Mainstreaming gender: from ideas to action

A woman enters a tuktuk with her luggage

The IKI-supported NDC Transport Initiative organized a one-day conference in March 2023 to discuss ways of reimagining transport and infrastructure in Indian cities.

The conference focused on achieving gender inclusivity and equitable access to mobility and opportunities. The event was convened under the aegis of the Forum for Decarbonising Transport.

The conference brought together more than 80 gender experts, transport planners, researchers, practitioners, civil society representatives and other stakeholders to discuss the importance of gender-disaggregated data in developing inclusive public transport and public spaces as well as including more women’s voices in critical transport decision-making and planning processes. 

Here are five key takeaways from the conference:

Gender-disaggregated data collection

To gain a better understanding of women’s travel patterns and the mobility challenges they face, cities must consider collecting gender-disaggregated commuter data as an integral component of all policy and planning processes. Apart from helping develop gender-responsive interventions, this database can also support public transit agencies in creating robust strategies to encourage women’s participation in the workforce and address gender-blind regulations that impede women from entering and succeeding in the transport workforce.

Women-led transport planning and design

It is essential to incorporate women’s perspectives at every phase of transport and urban planning, from policymaking to implementation. This can be achieved by establishing gender working groups in public transit agencies, fostering inclusive planning through community participation, and developing gender-sensitive indicators to track the growth of municipal transport systems. These continued and deliberate efforts will go a long way towards building more inclusive and equitable transport systems.

Opportunities to enhance gender inclusivity in the transport workforce

The emerging gig economy and electric mobility sector offer new opportunities to integrate women into the traditionally male-dominated transport workforce. Approaches for getting women to enter this workforce include large-scale capacity building and training, creating women-friendly work environments, encouraging more girls to pursue technical courses, and removing gender-blind policy barriers. As the transport industry moves from internal combustion engine vehicles to electric vehicles, it will be crucial to launch targeted formal education and vocational training in order to ensure gender parity and a just transition within the workforce.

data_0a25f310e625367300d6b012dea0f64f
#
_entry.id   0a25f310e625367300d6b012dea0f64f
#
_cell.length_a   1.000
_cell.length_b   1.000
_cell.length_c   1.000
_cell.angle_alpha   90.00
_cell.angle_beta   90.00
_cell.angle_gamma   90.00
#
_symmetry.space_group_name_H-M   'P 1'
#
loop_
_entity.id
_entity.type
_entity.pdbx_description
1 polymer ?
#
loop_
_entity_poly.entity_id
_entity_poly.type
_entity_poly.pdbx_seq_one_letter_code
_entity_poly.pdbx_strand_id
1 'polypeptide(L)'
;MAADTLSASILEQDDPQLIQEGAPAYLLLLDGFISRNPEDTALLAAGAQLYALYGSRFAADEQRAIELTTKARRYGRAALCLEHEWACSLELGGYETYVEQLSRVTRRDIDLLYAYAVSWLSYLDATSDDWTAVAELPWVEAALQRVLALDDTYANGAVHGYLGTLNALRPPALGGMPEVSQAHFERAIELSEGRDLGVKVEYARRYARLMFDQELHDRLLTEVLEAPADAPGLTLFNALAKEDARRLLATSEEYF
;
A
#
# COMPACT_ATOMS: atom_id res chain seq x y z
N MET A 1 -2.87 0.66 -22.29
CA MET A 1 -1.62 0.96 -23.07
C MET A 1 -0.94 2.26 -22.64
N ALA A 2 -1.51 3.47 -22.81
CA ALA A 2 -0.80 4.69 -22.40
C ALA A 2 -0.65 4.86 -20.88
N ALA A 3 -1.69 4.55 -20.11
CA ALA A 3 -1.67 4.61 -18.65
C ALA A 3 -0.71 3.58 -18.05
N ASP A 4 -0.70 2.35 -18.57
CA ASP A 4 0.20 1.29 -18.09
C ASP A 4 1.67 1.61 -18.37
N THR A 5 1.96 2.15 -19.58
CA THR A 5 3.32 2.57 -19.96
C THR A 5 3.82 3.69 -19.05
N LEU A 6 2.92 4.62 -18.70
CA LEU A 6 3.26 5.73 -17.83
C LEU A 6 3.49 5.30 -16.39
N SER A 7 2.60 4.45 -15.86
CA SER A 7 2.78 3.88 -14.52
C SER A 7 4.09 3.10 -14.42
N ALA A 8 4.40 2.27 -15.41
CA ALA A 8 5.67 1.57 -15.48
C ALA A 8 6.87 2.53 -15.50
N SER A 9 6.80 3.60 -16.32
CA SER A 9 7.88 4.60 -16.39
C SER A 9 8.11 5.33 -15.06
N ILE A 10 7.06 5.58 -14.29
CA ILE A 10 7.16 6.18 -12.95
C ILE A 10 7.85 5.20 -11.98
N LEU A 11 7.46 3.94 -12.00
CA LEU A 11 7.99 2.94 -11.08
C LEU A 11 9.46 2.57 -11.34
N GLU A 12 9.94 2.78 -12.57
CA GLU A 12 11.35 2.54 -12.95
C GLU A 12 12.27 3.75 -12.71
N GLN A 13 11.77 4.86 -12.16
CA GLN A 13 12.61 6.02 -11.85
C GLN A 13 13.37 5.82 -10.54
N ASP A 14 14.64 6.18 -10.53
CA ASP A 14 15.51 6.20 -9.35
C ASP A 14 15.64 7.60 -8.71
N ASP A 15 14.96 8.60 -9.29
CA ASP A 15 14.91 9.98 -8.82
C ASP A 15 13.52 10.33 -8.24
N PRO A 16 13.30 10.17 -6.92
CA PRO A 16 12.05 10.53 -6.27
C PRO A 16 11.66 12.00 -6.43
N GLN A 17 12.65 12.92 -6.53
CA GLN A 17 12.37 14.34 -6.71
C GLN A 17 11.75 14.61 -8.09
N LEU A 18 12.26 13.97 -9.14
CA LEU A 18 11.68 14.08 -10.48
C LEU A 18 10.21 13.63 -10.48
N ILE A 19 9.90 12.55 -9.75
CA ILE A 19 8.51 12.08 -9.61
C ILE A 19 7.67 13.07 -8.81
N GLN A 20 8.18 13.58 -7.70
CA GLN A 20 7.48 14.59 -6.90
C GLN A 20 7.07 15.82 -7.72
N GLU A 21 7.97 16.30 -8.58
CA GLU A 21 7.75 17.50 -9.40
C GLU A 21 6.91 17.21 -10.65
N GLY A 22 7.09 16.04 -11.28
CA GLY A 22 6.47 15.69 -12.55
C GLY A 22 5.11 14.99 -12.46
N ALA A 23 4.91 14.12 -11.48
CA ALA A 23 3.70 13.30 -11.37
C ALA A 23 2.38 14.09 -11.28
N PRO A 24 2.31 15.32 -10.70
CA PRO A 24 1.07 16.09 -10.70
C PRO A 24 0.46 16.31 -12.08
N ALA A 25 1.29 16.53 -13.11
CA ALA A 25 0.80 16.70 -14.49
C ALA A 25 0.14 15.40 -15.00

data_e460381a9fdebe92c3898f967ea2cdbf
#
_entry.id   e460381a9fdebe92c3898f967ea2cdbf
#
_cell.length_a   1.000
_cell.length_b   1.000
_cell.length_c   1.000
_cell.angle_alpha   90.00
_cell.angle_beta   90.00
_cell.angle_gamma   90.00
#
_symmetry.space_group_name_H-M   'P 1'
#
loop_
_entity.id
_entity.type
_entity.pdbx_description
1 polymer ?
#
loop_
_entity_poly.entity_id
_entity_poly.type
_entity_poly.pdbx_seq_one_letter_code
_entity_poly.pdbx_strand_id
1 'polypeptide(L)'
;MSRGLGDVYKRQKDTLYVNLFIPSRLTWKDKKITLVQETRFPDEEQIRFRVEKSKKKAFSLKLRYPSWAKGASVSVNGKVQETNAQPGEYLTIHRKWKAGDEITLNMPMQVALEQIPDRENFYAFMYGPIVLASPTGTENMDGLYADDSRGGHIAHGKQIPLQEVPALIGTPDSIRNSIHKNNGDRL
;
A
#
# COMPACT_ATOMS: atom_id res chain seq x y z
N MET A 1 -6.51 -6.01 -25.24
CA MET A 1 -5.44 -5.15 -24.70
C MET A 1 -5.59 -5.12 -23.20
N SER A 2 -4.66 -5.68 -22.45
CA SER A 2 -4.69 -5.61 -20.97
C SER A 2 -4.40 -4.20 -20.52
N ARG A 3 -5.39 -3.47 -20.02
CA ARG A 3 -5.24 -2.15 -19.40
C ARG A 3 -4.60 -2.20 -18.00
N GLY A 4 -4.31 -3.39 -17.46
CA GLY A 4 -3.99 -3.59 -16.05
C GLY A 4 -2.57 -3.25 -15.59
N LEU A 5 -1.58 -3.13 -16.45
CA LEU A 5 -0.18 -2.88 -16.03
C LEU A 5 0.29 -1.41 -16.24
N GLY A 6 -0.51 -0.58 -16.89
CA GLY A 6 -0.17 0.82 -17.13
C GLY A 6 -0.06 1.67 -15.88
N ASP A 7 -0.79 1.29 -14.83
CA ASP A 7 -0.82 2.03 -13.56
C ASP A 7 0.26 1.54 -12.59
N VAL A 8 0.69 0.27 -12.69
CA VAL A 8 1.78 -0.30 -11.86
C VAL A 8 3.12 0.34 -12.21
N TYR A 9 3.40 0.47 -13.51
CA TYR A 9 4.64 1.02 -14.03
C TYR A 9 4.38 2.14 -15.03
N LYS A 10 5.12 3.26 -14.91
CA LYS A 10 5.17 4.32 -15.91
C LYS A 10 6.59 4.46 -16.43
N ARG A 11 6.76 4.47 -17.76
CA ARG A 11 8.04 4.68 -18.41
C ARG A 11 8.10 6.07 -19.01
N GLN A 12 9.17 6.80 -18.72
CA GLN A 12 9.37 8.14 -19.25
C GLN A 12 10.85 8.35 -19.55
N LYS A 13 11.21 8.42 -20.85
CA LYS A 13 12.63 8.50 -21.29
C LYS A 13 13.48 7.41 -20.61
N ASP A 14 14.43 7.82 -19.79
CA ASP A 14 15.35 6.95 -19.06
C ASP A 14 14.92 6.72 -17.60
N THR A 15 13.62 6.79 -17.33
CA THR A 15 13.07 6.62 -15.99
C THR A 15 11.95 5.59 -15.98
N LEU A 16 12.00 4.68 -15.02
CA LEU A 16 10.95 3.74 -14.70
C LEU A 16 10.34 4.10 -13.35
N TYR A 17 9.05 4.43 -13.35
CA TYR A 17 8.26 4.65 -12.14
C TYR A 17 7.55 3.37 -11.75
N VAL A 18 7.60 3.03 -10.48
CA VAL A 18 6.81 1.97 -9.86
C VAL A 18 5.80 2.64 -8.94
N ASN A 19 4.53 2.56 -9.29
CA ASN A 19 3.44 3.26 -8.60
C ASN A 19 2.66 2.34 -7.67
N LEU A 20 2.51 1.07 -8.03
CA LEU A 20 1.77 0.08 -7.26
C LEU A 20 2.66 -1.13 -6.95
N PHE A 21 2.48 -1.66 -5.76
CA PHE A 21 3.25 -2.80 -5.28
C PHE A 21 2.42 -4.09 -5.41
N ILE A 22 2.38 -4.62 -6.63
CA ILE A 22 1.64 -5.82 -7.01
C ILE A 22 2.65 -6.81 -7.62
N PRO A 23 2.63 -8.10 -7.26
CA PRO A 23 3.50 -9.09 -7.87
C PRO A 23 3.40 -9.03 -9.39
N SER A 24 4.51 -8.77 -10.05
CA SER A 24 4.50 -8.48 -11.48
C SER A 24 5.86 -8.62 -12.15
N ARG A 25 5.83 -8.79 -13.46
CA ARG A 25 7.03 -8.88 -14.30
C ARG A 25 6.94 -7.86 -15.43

Financing the gender-inclusive mobility ecosystem

Gender budgeting is a tool used by governments to ensure that they allocate public funds in a way that promotes gender equality and women’s empowerment. This is particularly effective when gender targets and specific budgets are incorporated into the transportation sector. Women entrepreneurs in the transport sector often face challenges in accessing financing. This can be mitigated by creating financial products and de-risking finance models that cater to their needs. It is also important for mobility enterprises to take a strong gender focus and incorporate women’s preferences in funding schemes to ensure that their initiatives are economically viable. 

Collaborations for impact at scale for gender inclusion in transport

Gender-inclusive initiatives have been implemented in some states and cities in India. For instance, two of Mumbai’s metro stations are entirely managed by women, while tenders for electric bus procurement in India mandate that 25% of drivers as well as depot and factory staff be women. While such initiatives are laudable, these efforts must accelerate if they are to have a sustained impact. Taking a programmatic approach to foster collaboration and knowledge-sharing can help institutionalise gender inclusivity among various actors. It is therefore crucial to share ideas and best practices among public transit agencies, ride-hailing companies, para-transit unions and other stakeholders at different levels.  

Incorporating women’s voices and representation at every phase of transport and urban planning will help build more inclusive and equitable transport systems in India.

As Mr Amitabh Kant, India’s G20 Sherpa, suggested at the conference, “India’s G20 presidency has put women-led development right in the forefront. We believe that this is the time to focus on women – especially now, when there are more women than men in India. The latest National Family Health Survey finds that there are 1,022 women for every 1,000 men in India. It will not be possible to make India a $5 trillion economy without women playing a pivotal role.”

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